|Steve Searles began working with the Town of Mammoth Lakes in 1996 and today, is employed as its Wildlife Specialist, teaching humans and bears to coexist through actions and phrases that are recognizable whether you walk on two feet or four. Using unique methods to haze the bears and educate the public, Steve is helping Mammoth properly interact with its wildlife.
Searles is a self-taught bear expert who’s been working with bears for nearly three decades. He helped formulate Yosemite National Park’s initial bear program and also invented the “Scat” kits that are now routinely used for bear aversion/conditioning.
Steve works within the Town of Mammoth Lakes’ limits with rubber bullets, firecrackers, flares, air horns and shouts of “Bad bear!” to establish that he is the biggest, baddest bear around. He reminds the public to keep their trash contained and is always blown away by the love the community has for its bears, even when the critters cause major home destruction as they are apt to do if left unwatched.
Before Searles began his work the bears in Mammoth would have been trapped or shot with a tranquilizer gun – or maybe just shot, period.
“It was never suppose to be this way,” says Steve. “I was just a hunter who wanted to help out and things just fell into place.” Claiming he was always the person least likely to succeed, Steve feels he has made it to this point because he had a message that everyone was hungry for.
“People were tired of killing bears. Even bear hunters don’t want to shoot a bear that’s in a trash bin,” he says. “That’s why people like the idea of teaching them to have fear of people and run away; something that is not instinctual to the bears when they are born.”
Steve is happily married to his wife Deb. “She’s the bomb. She puts up with me and I would be nobody without her.” The two have a son named Tyler.
What it boils down to for Searles and those who work with him is two-sided respect. Humans should respect the bears by cleaning up after themselves and bears should respect humans by not trashing their homes and belongings. Sometimes both just need a reminder and that’s where Steve comes in.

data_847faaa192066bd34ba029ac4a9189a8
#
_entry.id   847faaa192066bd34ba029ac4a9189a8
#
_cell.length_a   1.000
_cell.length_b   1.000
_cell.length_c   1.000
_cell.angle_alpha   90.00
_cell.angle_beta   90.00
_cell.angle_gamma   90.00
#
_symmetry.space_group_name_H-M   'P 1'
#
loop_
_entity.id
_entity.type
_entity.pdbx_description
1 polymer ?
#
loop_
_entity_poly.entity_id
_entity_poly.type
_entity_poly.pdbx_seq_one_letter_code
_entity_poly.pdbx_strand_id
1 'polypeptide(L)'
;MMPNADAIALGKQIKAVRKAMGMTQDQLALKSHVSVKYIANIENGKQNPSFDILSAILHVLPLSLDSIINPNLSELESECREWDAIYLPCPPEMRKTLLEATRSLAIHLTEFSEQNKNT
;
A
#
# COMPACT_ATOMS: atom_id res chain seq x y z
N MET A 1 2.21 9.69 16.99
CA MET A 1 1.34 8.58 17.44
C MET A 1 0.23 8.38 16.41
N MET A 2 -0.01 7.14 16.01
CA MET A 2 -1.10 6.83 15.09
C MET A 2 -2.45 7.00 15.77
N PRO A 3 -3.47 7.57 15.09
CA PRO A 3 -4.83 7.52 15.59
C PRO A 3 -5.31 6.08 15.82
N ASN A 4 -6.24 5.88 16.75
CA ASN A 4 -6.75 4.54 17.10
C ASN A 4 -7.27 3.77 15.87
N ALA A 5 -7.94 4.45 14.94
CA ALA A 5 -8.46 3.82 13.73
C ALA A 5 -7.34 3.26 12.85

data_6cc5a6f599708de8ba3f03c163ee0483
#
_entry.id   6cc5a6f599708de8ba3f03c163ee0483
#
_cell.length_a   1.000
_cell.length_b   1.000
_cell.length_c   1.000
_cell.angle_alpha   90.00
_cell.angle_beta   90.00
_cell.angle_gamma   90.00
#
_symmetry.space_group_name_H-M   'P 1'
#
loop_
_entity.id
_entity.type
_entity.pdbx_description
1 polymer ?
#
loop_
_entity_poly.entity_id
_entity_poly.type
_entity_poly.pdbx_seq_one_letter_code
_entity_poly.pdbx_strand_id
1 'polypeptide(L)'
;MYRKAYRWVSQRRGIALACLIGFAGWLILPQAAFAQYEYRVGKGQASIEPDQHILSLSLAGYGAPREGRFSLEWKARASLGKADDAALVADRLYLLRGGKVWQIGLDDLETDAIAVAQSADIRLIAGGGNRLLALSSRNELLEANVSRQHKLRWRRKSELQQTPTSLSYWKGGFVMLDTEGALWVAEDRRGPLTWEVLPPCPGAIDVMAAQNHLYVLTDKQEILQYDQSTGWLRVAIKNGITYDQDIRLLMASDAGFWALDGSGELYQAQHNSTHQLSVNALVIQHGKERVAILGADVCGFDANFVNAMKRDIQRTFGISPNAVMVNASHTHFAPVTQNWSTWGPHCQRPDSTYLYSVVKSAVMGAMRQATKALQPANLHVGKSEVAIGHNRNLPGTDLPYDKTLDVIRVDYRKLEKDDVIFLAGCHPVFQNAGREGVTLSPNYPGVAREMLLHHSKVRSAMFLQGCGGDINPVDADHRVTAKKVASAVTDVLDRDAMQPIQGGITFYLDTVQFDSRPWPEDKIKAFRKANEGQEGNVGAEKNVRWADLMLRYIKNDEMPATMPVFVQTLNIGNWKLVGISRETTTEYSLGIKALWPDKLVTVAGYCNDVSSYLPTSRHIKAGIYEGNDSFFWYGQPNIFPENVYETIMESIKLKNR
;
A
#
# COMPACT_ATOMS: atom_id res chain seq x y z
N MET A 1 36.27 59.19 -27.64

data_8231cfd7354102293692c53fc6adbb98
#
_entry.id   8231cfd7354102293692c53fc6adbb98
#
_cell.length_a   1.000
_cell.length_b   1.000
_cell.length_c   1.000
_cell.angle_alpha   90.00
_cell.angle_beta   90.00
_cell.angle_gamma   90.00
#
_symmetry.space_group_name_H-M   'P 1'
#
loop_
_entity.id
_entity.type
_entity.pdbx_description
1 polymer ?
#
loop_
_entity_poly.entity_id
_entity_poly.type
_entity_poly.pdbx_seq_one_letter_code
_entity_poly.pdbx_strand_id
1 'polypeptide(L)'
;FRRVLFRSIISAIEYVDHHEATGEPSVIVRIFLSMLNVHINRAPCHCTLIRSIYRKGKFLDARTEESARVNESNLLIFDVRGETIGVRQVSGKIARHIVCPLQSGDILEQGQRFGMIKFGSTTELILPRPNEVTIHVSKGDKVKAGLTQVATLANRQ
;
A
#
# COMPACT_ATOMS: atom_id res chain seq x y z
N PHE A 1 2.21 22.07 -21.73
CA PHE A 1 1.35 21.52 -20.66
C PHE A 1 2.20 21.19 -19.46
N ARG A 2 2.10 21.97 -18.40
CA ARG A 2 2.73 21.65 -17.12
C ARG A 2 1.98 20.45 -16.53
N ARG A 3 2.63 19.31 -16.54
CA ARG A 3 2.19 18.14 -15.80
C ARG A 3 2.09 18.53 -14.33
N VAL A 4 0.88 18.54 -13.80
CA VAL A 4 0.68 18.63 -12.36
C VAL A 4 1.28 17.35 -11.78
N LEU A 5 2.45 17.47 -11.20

|Steve never names a bear until it has been around for awhile because statistics show that 51 percent of all black bears die before they are 18 months old. Generally named for their physical attributes, the bears listed here are some that Steve interacts with on a regular basis and which are featured in past and upcoming episodes of The Bear Whisperer.
In January 2010, the pilot episode of The Bear Whisperer aired on Animal Planet and was wildly successful. The pilot introduced the world to Steve Searles, Mammoth Lakes, and what Steve does with bears on a daily basis.
According to an article in Mammoth’s local newspaper, The Sheet, “As soon as it aired,” said the show’s Executive Producer Eric Schotz, who runs LMNO Productions, “there were calls for pick up [of future episodes] the next day.”
For that first, two-hour episode, Steve was equipped with a single cameraman, Michael Slee. The two spent the summer of 2009 filming and documenting the bears around Mammoth, and Steve’s interaction with, and training of these wild animals, as well as his message of coexistence. The pilot also featured interviews with several of Mammoth’s locals.
This year, episodes may become more complex in plotlines, but Steve remains his down-to-Earth self.
“The great thing about working with Steve,” joked Schotz, “is that he’s never come to me and asked for makeup.”
Director John Jopson claimed in The Sheet article that Searles is the most complex person he’s ever worked with. Schotz agreed that it’s Searles personality that drives the show.
“He’s not just someone who’s great with bears whose personality is otherwise flatline. Steve’s an emotional character. There’s a lot of up and down.”
Jopson added that Searles is able to maintain his composure and do the job required and then reflect on what’s happened and reveal his feelings afterward.
See more video clips from the pilot episode here.
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